Joint Press Release of TU Kaiserslautern and the Fraunhofer Institute for Experimental Software Engineering IESE

CeBIT 2017: FERAL – new simulation process makes complex hard- and software compatible

Press Release / 6.3.2017

Technology used in automobiles, airplanes, or industrial robots is becoming ever more complex. Can the software be extended? How does the system deal with failures? More and more organizations need to address such issues. Help is now offered by a simulation process developed by researchers in Kaiserslautern. It allows checking in which combination different hard- and software systems will work together correctly. In addition, the researchers can examine the response of safety-critical systems when failures occur. At the CeBIT computer fair in Hanover, they will present their technology at the research booth of the State of Rhineland-Palatinate (hall 6, booth C17).

© Photo Thomas Koziel

The Kaiserslautern-based researchers Dr. Thomas Kuhn (front left) and Matthias Jung can perform virtual checks using their technology to see whether hardware and software components are compatible.

Modern automobiles consist of many hardware and software components. If everything works smoothly, a sensor on the car’s wheel will notice, for example, any blockage or slippage. At the same time, other sensors monitor whether the brakes are functioning. All the while these systems are communicating with each other.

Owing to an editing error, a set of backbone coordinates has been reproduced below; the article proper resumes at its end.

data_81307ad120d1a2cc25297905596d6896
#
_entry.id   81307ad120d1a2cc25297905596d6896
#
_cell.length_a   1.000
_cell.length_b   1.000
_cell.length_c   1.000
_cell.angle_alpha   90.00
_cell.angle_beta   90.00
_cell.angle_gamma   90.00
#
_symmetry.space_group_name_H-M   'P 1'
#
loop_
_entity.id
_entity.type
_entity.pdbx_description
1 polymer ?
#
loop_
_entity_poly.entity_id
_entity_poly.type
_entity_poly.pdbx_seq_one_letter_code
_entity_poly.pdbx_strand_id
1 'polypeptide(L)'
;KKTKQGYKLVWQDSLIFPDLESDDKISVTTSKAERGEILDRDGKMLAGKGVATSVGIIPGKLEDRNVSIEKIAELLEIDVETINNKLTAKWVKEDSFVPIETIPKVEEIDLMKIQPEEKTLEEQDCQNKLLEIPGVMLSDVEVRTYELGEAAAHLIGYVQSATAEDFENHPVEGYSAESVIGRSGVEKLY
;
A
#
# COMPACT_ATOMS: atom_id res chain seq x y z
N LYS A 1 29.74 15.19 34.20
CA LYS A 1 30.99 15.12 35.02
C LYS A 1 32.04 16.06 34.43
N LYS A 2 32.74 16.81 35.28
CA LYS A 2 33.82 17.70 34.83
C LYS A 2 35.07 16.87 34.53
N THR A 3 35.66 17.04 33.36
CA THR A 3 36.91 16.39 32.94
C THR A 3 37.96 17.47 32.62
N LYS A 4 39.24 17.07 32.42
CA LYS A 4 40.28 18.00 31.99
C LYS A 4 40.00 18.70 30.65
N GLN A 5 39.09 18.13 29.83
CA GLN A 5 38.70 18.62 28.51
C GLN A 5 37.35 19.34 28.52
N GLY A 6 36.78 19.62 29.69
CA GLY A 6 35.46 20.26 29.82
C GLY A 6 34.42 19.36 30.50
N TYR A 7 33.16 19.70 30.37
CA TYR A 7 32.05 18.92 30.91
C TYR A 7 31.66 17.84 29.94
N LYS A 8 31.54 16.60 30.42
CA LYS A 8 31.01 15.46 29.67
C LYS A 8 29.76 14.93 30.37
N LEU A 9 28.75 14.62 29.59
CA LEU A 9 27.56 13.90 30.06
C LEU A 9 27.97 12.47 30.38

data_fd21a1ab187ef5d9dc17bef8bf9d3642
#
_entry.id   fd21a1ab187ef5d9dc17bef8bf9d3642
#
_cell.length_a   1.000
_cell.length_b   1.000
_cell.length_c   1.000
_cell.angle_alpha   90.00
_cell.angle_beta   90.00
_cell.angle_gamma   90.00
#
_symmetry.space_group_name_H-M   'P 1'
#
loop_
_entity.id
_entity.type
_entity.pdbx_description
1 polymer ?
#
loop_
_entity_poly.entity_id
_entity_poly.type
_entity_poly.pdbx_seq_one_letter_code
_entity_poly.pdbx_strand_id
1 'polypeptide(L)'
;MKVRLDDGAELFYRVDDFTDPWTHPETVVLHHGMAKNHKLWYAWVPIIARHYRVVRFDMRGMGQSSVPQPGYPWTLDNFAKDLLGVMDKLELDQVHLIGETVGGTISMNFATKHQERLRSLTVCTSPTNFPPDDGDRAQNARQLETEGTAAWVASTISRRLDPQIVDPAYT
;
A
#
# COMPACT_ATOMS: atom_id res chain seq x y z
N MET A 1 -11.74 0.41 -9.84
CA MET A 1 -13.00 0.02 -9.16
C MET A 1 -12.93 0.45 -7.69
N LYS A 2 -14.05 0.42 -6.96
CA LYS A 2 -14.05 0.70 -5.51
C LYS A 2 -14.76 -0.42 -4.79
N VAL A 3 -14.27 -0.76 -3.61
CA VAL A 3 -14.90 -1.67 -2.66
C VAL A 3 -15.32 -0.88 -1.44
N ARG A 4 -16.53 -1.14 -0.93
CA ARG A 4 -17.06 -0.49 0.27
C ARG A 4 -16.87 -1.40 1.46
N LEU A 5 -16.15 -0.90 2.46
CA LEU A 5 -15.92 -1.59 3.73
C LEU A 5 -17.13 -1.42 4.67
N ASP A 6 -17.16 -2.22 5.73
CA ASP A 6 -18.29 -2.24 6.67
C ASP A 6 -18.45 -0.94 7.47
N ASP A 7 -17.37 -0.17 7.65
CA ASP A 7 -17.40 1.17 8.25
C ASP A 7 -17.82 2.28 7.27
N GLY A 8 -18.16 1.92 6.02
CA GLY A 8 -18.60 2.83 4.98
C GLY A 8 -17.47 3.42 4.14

Software systems are composed of a multitude of such components. Developers must check whether they are compatible with each other. “However, this is becoming ever more complex with new hardware and software”, says Matthias Jung, PhD student in the Microelectronic Systems Design Research Group of Professor Dr. Norbert Wehn at the University of Kaiserslautern. “There is an unlimited number of possibilities for combining such systems with each other. When we combine them, we always need to answer the question whether the technology will run flawlessly with the desired requirements.”

Together with colleagues from the team of Dr. Thomas Kuhn at the Fraunhofer Institute for Experimental Software Engineering IESE, the researchers at the Kaiserslautern High-Performance Center “Simulation and Software-based Innovation” have developed a process in which they address such issues. “With our simulation platform FERAL we can check already during development whether hardware and software components will work together”, says Dr. Kuhn, head of the department “Embedded Software Engineering” at Fraunhofer IESE. The acronym FERAL stands for Fast Evaluation on Requirements and Architectural Level.

“We can use this to check a wide variety of different scenarios, either for existing systems or for new variants”, adds Dr. Kuhn. “In our virtual platform, we can also test, for example, software and hardware that does not even exist yet.”

With their process the scientists are also uncovering possible defects in the technology. “This makes the method interesting for virtual product engineering”, states Matthias Jung. The researchers are making their system available as a service for small and medium-sized enterprises as well as for large corporations. It is particularly important for testing embedded systems. These microcomputers, which interact with their technical environment, are nowadays incorporated into a multitude of products and can be found, for instance, in cars, planes, smartphones, but also in pacemakers or dialysis machines. Furthermore, scientists can use this process to check the response of safety-critical systems, such as those common in industrial production plants, when failures occur.

The team around Kuhn and Jung has already collaborated with customers from the commercial vehicle industry and from plant engineering. At CeBIT, they will present FERAL at the Rhineland-Palatinate Research Booth.

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